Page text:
1. “I’ve never felt so confident that I had something worthwhile to say about a film. This is going to be criticism, Ben! But I need time.”
2. I’m tempted not to review this film at all but to transcribe the copy of the ads in the Sponsors section of the press booklet handed out at the screening I attended three months ago.
3. Marcus Aurelius’s Meditations also comprises numbered paragraphs, which are referred to as chapters. The book’s twelve books are ordered according to no obvious principle, but are united by a common preoccupation with (and meditation upon) the insignificance of all temporal manifestations of God (or, alternatively, of the random, atomistic universe Aurelius was desperate, though unable, to discount). Like Aurelius, Reggio knows that we are all visitors here on earth, mere pulses in the circulation of ever-changing Being. As far as I understand him, Aurelius believed a human life to be important only as an opportunity for the bearer, soon to be dust, to conquer his ruling center, to exercise his will upon his desires, values, and expectations in order to bring them into right alignment — justice, magnanimity, indifference.
4. I don’t know what Reggio believes about the value of human life.
5. Visitors is an 87-minute-long black-and-white 4K film shot in New York, New Jersey, and Louisiana. It comprises 72 time-delayed shots. These can be grouped into shots of a gorilla, shots of people’s faces, shots of buildings, shots of a Louisiana swamp, and shots of seagulls in the sky. Philip Glass composed an on-brand score, performed by the Toronto Symphony Orchestra.
6. The first thing that needs to be said is that the film is gorgeous. Also, it’s not a chore to watch, despite lacking any kind of narrative event. It comes off a little arrogant or pretentious…
6a. (an opinion I cultivated during the Q&A session, when Reggio refused to accept that the film signifies, that it carries anything other than a sequence of images onto which each viewer projects his or her own nonidentical manuscript, as if Reggio were a magician who could simultaneously create and organize images and evacuate them of their universal kernel. No doubt this is unfair, but Reggio’s disavowal of agency in works of art — of art’s agency — strikes me as a foreclosure of the only house we all hold in common. What I mean is that I’m surprised an ex-monk is so ready to espouse a kind of unmitigated subjectivism.)
6′. … because it’s so serious-seeming yet, ultimately, recondite. Reggio knows the audience wants to learn something, to arrive at an insight, but he’s constructed the film as if he were painting a mandala. It isn’t a mandala, though; it’s a meditation on the contemporary human relationship to screens.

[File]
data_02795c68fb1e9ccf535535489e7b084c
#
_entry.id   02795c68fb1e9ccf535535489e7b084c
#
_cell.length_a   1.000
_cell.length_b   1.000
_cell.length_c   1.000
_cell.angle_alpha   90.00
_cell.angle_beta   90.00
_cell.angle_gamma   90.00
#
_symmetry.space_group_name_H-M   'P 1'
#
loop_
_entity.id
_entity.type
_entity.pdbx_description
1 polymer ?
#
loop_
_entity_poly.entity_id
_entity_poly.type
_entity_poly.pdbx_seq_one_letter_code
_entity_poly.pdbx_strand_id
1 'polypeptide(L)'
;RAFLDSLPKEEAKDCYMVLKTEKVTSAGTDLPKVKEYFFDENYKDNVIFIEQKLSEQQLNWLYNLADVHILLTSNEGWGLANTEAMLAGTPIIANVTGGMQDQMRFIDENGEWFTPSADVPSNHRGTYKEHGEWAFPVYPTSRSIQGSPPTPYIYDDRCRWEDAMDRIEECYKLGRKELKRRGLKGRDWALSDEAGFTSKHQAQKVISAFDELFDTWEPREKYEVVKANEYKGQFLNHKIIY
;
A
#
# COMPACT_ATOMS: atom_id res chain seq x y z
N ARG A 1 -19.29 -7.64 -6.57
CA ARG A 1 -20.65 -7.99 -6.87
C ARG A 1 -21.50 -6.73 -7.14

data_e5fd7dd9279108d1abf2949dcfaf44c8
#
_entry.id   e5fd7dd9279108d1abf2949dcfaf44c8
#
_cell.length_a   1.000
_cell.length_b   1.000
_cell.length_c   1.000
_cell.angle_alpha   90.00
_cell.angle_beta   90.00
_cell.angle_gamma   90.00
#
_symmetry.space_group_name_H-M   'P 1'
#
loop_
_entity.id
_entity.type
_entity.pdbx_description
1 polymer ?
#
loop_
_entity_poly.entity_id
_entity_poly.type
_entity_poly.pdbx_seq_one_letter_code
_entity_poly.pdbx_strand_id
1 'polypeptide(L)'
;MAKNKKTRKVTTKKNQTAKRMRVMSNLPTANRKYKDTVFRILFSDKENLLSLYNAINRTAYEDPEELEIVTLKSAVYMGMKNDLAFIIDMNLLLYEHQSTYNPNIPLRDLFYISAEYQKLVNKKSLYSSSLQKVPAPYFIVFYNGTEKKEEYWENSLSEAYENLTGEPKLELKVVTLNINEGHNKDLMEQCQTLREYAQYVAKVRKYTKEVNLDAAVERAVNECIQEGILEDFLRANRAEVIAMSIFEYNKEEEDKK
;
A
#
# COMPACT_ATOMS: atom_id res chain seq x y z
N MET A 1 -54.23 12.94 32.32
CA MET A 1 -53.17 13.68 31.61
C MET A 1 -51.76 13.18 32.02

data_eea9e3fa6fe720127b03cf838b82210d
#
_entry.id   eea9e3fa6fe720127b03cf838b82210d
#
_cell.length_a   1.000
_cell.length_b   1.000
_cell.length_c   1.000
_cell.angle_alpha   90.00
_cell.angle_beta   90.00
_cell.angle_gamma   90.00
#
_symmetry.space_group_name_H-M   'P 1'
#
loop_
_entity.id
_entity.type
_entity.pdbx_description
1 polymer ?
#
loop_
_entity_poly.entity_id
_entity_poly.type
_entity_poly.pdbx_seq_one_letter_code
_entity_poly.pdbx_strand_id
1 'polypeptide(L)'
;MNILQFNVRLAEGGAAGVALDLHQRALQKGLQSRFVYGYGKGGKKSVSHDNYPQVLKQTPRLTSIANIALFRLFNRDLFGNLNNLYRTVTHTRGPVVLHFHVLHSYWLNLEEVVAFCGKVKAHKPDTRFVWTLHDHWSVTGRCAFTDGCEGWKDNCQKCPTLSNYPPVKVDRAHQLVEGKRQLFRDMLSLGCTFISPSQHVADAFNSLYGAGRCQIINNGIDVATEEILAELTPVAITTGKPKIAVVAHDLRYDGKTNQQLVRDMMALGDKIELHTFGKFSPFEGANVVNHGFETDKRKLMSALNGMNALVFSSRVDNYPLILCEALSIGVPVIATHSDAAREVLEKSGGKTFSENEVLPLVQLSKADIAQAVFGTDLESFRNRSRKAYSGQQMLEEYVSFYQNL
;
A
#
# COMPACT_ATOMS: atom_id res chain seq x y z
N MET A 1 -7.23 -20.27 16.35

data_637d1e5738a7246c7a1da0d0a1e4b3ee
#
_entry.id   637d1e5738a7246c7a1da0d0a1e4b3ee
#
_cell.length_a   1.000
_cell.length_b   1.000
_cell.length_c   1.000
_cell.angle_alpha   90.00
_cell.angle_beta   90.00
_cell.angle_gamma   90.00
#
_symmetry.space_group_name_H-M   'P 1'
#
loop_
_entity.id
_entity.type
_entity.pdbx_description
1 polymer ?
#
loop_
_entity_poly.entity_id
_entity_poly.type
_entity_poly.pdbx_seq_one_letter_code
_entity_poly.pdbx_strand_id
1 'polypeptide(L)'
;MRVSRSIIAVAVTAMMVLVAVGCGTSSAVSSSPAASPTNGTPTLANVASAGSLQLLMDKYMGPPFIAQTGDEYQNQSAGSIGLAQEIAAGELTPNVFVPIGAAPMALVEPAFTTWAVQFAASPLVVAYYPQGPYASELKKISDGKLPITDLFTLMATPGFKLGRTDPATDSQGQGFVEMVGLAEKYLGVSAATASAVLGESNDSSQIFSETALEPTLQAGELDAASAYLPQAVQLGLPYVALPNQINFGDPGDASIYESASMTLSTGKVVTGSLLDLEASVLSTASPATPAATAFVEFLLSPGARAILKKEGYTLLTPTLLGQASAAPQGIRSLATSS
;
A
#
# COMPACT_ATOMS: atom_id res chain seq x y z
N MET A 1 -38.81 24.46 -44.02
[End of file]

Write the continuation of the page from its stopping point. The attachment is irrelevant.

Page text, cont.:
7. The film ends with a shot of an audience watching the penultimate shot on a screen in a theater. This kind of self-reflexivity is a sin. How stupid does Reggio think we are, that he thought it necessary to end his film by reminding us that we’re watching a film?
8. In her review of Bruno Dumont’s Camille Claudel 1915, Lorian Long writes that “self-reflection is always less interesting than the immersion of moment to moment.”
9. Triska is a western lowlands gorilla and an inmate of the Bronx Zoo. Her name means “thirteen” in bastardized Greek, “stamps” in Albanian, and “chip or splinter” in Czech. One unlucky item in a living catalog. In 2000, she gave birth to Suki, “love” in Japanese. “‘We’re very happy,’ said general curator James Doherty. ‘It’s a chance for the visitor to see another stage in their lives — and their similarities to us.’” I imagine Reggio wouldn’t raise an eyebrow reading that Doherty said that.
10. Visitors opens with a shot of Triska looking into the camera. Producer Jon Kane said in the Q&A after the screening that they shot 10 hours of footage to get four shots of Triska. She couldn’t be told or otherwise made to understand that she should sit still and gaze into the lens. But Reggio got what he wanted. Which was what? A proto-human face; more than pareidolia; the linchpin of a permissive humanism; evolution’s echo; Echo’s cryptomnesia.
11. Is our ability to abide in the virtual the defining characteristic of the human? Are we yearning for an Infinite Jest to help us destroy the reality of the world? The virtual is no more nor less than representation. All mimesis is abstraction. The first cave painting was a seed promising a future of increasing human withdrawal from the world we’re visiting. The Louisiana swamp has been living and dying from before any human visited it (maybe?) and will be living and dying long after humans have stopped visiting. (Perhaps! I wouldn’t want to underestimate the paradoxical omnipotence of our impotence.)
12. Advertising, art, and propaganda are not categories but genres. Visitors is a potential archive of advertisements without products, waiting (or even asking) to be extracted and branded.
13. I often find it difficult to take myself into my own confidence. Is this criticism? Time flies.